Because we were in a group of 10 people, we were able to rent our own vehicles to drive ourselves around to the tourist hot spots. I would highly recommend doing this if you are able to as it will save you money, you can go where you choose to go and you aren't stuck being herded around on tour buses on a set schedule. We rented a vehicle in Hilo and drove ourselves up to the Volcano National Park and had a great time.
We rented mopeds in Kauai on our second day there and rode to a scenic waterfall where you could go swimming. That was the best time ever and the mopeds cost $45 for two hours. Definitely worth the money!
Tendering - this is what they do when there isn't a dock/port big enough to handle a large cruise ship, so they anchor the ship out in the water and "tender" you on lifeboats to the land. The problem is, if you don't have a shore excursion booked, you have to line up in the Blue Hawaii room to get tickets that will determine what time you are allowed to leave the ship. After 2 days at sea, everyone wanted to get off at Fanning Island and there was a lineup that was extremely long as people jostled to get these tickets. There was only 1 person handing out these tickets and it took a long time for them to process people in a non-orderly way. Make sure you get there early to get off as soon as you can.
Ports - this was an 11 day cruise that travelled to Fanning Island. We stopped at Hilo then travelled 2 days at sea to get to Fanning Island (Republic of Kiribati). Fanning Island was neat (great little straw market where we bought a lot of our souvenirs) and you can walk or bike around the island where every 10 feet, you will see people begging for money by dressing up their little kids in "warrior" outfits. It is classified as a 5th world country as there is no electricity, no phones, no food (they exist on coconuts, wild pigs and dogs and fish) and no other form of income other than a few that grow seaweed for european makeup companies and the tourists. If you do decide to go on this trip, take some extra stuff for the kids (ie, crayons, coloring books, clothing, toys). You can walk right to the school and give it to the kids yourself. This stuff will be more useful to them than the american money that they beg for because there is no where on that island for them to use this money.
There was a "Code Alpha" on the ship which means a medical emergency so instead of sailing back to Maui, we ended up sailing to Christmas Island to drop two people off, then sailing for 3 days directly to Kona. We missed the Maui stop and there were a LOT of upset people that had to deal with the not-so-nice staff at the service desk. We then continued to Kauai were we stayed overnight. I would highly recommend you visit a restaurant called Dukes, the bottom restaurant on the beach, as their food was amazing, the service was fast and amazing and the views of the beach were amazing. Also, visit the Kai'ai Marriott Hotel as the building is extremely impressive and the gift shop had some great items in them that were NOT expensive whatsoever. We were able to buy items cheaper at this gift shop than at the markets back in Waikiki.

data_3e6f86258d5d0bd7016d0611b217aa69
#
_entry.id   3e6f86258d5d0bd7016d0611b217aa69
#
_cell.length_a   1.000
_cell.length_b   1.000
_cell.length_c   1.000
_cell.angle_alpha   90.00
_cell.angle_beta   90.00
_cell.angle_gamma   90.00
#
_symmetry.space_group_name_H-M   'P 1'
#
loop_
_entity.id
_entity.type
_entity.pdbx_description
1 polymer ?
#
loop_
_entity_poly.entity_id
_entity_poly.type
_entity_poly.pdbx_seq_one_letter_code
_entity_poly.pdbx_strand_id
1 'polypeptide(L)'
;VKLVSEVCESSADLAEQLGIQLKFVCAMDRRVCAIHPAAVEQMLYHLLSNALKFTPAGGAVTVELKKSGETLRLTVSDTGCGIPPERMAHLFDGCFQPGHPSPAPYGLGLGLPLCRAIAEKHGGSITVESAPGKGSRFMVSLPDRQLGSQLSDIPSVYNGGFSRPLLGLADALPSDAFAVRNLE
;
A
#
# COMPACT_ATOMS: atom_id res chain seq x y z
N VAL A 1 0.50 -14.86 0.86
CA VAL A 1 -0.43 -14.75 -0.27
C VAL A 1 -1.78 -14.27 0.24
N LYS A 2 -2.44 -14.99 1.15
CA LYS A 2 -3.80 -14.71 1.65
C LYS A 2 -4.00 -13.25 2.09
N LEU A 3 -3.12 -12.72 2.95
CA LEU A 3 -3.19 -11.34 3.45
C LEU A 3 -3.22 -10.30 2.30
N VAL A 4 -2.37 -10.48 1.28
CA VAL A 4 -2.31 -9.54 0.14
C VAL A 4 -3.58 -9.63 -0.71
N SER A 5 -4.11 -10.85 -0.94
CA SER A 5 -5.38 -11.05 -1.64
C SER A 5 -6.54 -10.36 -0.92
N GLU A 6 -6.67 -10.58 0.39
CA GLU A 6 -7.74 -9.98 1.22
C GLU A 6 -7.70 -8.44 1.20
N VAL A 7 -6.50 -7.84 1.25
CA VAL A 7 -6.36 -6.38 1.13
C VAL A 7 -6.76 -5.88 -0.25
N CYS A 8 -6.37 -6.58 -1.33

Gratuity - you are forced to pay a $10 gratuity (what they refer to as a service charge) per person, per day. So before this cruise even started, they had already dipped their hands into our pockets and taken $220. THEN...when you order from the bar, they add another gratuity to that. I ordered virgin pina colada's that cost $3.50 and they would add $0.53 to each bill and on top of that, leave a blank spot for you to add an even bigger tip. If you ordered a drink from a server walking around the pool deck, then they automatically added another $1 to your bill. I went to the service desk to complain about the horrible service we had and told them I did not want to pay that $10 per day gratuity charge as I would rather tip people directly who provided me with good service. The lady wouldn't allow me to remove the service charge but did provide us with two free dinners and a bottle of wine (which was very thoughtful considering I was 6 months pregnant!!)
The problem with this autogratuity is the staff know they are already making this tip from you and so they don't have to work any harder in order to make more than their minimum wage pay check.
Pool - there were two main saltwater pools and 5 hot tubs. The pools on this cruise ship were extremely small and were closed most of the time as the ship movement caused the water to move too violently for someone to swim safely. I did see a staff member check the chemical levels in them quite often so that was good to see, but since they were closed most of the time, it didn't mean much in the end.
Basketball / Volleyball court - this was the only saving grace we had on this ship. The basketballs were old and worn out (some were permanently deformed) but we were still able to have a good time playing since 90% of the passengers were over the age of 60 and were not interested in being physically active.
Gym - the gym equipment was pretty good but you were left to your own devices to figure out how to use the equipment as no one was ever there to help you out. The scale was broken so you couldn't weigh yourself to see how much weight you lost due to the bad food.
Running track - they call it a running track but what it really is is just a deck (Level 6) that has a painted line through the middle that shows that people can run on the right and walk on the left. This would be a good level to go and watch when the whales or dolphins are swimming outside the ship, as it isn't much good for running around on.
Public Washrooms - these washrooms were absolutely unclean, they had no toilet paper in the stalls, they didn't refill the paper towels and there was no soap to wash your hands. This was on day 2 of the cruise.
To sum it all up, this cruise with NCL Pride of Aloha was absolutely terrible and I would never ever ever recommend anyone take this cruise line.
*Horrible service *Horrible food *Unclean and disgusting ship *Wallet-gouging Less